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Electrical cardiometry

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Title: Electrical cardiometry  
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Subject: Hemodynamics
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Electrical cardiometry

Electrical cardiometry is a method based on the model of Electrical Velocimetry, and non-invasively measures stroke volume (SV), cardiac output (CO), and other hemodynamic parameters through the use of 4 surface ECG electrodes. Electrical cardiometry is a method trademarked by Cardiotronic, Inc., and is U.S. FDA approved for use on adults, children, and neonates.[1]


  • The method of electrical cardiometry requires the use of 4 ECG electrodes, 2 attached to the left side of the neck and 2 attached at the lower thorax.[2]
  • An electrical alternating current (AC) of constant amplitude is applied via the pair of outer electrodes toward the thorax and in particular the ascending and descending aorta.
  • Current is directed toward the aorta because blood is the most conductive material in the thorax.
  • The ratio of applied current and measured voltage equals the conductivity (or bioimpedance), which is recorded over time.[2]
  • The steep increase in conductivity seen beat to beat is attributed to the orientation of red blood cells. The time when the slope is most steep is directly related to the peak aortic blood acceleration.
  • Electrical cardiometry is similar to impedance cardiography in the fact that both methods measure thoracic electrical bioimpedance (TEB). The methods differ from what phenomenon is responsible for the steep increase in TEB per heart beat.


The measured bioimpedance over time can be expressed as the superposition of three components:[3]

Z(t) = Z_0 + \Delta Z_R + \Delta Z_C

where Z0 is the quasi-static portion of the electrical impedance (base impedance), ΔZR are the changes of impedance due to the respiratory cycle, and ΔZC are the changes of impedance due to the cardiac cycle. ΔZR is considered an artifact akin to the estimation of stroke volume and is therefore suppressed. Exclusion of derived volumetric data may diminish the overall product.

The timely measurement of ΔZC (dZ(t)) reveals a waveform with shape similar to an arterial pressure waveform. The calculated first time derivative of dZ(t) is the \frac{dZ(t)}{dt} waveform, which contains landmarks that allow determination of left-ventricular ejection time (LVET) and peak aortic blood acceleration. The peak aortic blood acceleration occurs at the steepest slope of the dZ(t) waveform, and at the peak of the \frac{dZ(t)}{dt} waveform.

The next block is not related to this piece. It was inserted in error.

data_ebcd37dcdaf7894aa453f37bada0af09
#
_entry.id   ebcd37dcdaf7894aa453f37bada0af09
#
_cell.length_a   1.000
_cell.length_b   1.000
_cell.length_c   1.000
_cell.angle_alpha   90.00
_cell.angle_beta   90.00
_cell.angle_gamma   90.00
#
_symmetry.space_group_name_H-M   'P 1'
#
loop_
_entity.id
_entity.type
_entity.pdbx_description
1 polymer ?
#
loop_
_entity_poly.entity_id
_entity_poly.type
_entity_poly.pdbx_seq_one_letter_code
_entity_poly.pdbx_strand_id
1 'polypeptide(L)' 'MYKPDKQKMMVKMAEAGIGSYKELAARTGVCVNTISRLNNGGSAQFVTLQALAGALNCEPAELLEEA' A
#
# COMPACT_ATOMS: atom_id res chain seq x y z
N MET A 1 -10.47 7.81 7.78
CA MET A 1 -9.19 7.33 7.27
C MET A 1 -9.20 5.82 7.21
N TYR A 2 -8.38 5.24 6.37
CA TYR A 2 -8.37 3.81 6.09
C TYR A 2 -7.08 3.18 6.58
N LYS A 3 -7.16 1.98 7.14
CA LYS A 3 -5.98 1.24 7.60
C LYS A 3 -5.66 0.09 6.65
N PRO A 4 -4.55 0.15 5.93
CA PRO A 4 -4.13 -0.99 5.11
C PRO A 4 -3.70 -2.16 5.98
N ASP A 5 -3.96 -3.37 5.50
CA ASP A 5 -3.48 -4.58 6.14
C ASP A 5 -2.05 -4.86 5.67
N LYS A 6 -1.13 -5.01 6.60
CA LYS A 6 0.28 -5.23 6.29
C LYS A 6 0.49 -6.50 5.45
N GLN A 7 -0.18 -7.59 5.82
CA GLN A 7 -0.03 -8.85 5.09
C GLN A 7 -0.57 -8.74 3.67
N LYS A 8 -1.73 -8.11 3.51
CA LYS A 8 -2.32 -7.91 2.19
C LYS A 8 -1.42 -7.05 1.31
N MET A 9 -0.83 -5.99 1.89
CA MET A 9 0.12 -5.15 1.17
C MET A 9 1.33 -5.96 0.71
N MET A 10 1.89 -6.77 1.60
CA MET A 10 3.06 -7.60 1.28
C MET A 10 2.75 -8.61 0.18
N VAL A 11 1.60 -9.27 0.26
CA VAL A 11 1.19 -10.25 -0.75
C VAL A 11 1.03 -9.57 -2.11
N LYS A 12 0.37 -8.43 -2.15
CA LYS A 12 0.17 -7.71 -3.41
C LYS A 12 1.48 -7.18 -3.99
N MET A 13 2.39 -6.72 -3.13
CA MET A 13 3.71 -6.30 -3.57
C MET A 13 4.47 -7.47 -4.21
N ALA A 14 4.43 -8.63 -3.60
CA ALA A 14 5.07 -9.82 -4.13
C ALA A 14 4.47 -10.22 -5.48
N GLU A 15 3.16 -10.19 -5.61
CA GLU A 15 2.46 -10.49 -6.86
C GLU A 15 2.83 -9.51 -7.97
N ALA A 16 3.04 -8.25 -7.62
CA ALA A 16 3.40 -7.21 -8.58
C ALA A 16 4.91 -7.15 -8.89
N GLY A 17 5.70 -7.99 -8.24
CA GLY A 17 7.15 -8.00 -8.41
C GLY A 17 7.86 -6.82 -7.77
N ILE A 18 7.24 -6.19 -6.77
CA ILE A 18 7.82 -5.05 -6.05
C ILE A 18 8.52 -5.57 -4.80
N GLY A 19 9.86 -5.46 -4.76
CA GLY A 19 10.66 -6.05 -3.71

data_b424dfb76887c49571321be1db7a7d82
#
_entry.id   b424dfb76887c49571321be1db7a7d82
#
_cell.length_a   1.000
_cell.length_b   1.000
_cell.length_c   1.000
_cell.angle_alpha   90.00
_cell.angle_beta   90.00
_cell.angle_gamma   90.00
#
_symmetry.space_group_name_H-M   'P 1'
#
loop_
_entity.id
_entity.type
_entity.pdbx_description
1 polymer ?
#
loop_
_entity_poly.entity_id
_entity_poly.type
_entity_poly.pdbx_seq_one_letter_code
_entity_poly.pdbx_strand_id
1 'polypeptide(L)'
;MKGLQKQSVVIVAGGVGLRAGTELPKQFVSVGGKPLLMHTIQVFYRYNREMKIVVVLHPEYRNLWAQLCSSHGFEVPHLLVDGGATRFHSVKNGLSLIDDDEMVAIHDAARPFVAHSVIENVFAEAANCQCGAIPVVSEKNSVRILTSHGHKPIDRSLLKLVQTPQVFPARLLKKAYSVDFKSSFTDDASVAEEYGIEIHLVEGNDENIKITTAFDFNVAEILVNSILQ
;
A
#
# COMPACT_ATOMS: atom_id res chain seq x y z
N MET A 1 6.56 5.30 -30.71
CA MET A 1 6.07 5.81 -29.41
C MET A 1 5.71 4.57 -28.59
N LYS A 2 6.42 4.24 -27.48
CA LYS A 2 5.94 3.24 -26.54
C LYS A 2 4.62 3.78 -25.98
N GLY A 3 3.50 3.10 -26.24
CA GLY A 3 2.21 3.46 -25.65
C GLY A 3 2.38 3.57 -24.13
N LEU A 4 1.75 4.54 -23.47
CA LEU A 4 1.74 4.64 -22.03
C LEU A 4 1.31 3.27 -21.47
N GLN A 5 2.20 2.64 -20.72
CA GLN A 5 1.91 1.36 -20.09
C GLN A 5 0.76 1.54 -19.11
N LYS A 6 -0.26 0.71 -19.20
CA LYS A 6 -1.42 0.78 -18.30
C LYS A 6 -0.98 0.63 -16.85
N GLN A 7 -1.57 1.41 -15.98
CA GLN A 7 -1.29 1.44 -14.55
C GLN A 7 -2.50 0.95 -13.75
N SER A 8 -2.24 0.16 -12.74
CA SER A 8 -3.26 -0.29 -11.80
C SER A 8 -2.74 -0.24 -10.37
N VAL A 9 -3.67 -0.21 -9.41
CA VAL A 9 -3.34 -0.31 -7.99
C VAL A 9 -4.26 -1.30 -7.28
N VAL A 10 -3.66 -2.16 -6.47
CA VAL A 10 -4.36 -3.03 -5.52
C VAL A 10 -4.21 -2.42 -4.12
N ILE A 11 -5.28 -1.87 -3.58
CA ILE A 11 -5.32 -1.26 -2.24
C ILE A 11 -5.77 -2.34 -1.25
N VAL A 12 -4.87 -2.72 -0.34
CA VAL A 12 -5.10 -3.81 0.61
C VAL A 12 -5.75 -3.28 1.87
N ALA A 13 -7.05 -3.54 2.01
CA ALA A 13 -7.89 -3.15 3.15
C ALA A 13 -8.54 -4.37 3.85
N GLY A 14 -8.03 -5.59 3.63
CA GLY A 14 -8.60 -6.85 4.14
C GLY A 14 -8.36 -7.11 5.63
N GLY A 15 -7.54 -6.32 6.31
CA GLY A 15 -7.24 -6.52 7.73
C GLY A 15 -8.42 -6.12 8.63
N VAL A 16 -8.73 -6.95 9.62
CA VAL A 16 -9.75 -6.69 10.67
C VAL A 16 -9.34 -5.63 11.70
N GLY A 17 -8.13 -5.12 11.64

Electrical velocimetry

Electrical velocimetry (EV) is the model which electrical cardiometry is based. EV is based on the fact that the conductivity of the blood in the aorta changes during the cardiac cycle. EV was developed by Dr. Bernstein and Dr. Osypka in 2001, as a new model for interperating the bioimpedance signals of the thorax.[3]

Prior to opening of the aortic valve, the red blood cells (erythrocytes) assume a random orientation (there is no blood flow in the aorta). When the electric current is applied from the outer electrodes, the current must circumference these red blood cells, therefore resulting in a higher voltage measurement, and thus, a lower conductivity. Shortly after aortic valve opening, the pulsatile blood flow forces the red blood cells to align in parallel with the blood flow. When the electric current is then applied, it is able to easily pass the red blood cells in the aorta resulting in a lower voltage, and thus, a higher conductivity. The change from random orientation to alignment of red blood cells upon opening of aortic valve generates a characteristic steep increase of conductivity or dZ(t) (corresponding to a steep decrease of impedance) – beat to beat.[3]